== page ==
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Sholmes 06-01-2006 11:01 AM

Protect Global Subroutines
As build master/software configuration manager for an International company, it's my responsibility to ensure the build scripts for all applications are secure and up to date. One problem we have is that several people use Visual Build to deploy files/applications due to it being an International company.

We have a sister team in Europe that uses the same development environment and support the same applications in production. Various people are responsible for deploying applications from the development server. This can cause a problem for everyone if one person makes a change to the global subroutines. Is there a way to protect them? Or better yet, allow someone to change them for their script but default back to the settings when they close the session of Visual Build...

I do have all scripts stored in SourceSafe but it would be nice to protect the global subroutines.


kevina 06-01-2006 03:39 PM

A couple options come to mind:
1) use NT security to only provide "write" access for these global files to the appropriate individuals
2) Use a Copy Files Action and the suggestions here to copy the common global file(s) to a temp (local) location then load them from that alternate location at the start of every build. Then changes will only be persisted to the temp copy and not the global master(s)...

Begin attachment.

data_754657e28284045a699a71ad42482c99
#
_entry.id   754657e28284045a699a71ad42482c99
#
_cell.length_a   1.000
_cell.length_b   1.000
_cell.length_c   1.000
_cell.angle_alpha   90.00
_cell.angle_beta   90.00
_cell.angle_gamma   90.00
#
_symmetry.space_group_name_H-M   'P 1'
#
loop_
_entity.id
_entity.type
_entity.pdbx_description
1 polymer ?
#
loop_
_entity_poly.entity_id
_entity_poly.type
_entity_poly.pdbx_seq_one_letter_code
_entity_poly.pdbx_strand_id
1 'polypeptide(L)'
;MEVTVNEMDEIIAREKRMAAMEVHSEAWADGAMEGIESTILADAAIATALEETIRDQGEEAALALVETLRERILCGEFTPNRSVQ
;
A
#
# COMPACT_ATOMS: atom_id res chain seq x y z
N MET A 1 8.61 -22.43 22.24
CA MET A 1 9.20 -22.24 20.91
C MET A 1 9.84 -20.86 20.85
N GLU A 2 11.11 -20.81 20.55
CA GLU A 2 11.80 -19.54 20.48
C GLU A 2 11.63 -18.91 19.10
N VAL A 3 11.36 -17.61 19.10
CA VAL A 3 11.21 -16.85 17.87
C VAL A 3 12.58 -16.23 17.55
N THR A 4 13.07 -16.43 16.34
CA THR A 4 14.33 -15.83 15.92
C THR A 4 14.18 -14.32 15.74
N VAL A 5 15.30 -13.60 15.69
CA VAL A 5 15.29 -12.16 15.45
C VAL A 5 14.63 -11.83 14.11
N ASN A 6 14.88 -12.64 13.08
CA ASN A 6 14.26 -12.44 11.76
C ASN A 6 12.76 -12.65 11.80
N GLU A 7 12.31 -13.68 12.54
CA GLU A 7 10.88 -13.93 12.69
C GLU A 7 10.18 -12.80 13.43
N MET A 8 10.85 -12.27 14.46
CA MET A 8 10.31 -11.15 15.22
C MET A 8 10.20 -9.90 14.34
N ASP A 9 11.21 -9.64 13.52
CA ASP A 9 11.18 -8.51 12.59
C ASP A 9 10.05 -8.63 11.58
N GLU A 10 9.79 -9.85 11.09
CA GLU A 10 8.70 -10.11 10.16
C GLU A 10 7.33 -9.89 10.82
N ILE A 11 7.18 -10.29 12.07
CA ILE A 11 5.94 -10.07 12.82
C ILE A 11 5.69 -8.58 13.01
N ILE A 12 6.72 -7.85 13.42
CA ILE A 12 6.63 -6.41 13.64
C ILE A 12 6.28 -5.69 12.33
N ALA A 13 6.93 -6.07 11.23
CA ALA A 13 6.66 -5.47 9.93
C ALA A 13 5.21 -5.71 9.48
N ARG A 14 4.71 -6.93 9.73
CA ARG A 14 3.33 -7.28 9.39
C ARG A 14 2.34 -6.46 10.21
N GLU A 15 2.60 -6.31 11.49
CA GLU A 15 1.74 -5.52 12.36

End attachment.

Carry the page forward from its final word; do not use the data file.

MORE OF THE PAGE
pjaquiery 06-01-2006 04:35 PM

This is a "can't win" problem. We faced the same issue a number of years ago and settled on an approach where we have a build context for each version of each project. Nothing is shared between contexts except global macros which only provide machine specific information. That means no global subroutines (it was a great and important feature when I asked for it, but now we don't use em).

The benefit is that each project is completely isolated from all other projects so we can fix build issues in one project without affecting any other project. The down side is that issues that are common across projects have to be fixed in each active project.

Where we have a similar class of projects we use a template context and keep that updated with any fixes. We create new projects from the context (using a Perl script to "edit" the files involved as appropriate). When we have to revisit a project, for example when there is a new version to build, we copy the most recent context and update it against the template context. Araxis Merge is a very good tool for merging the changes from the template context.

We arrived at this process after some fraught releases against deadlines where changes happening in other (at the time unimportant) projects broke the important build process in very nasty ways.

kinook 06-02-2006 10:57 AM

Store the global subroutines in SourceSafe as well. Use on of these techniques to load them.

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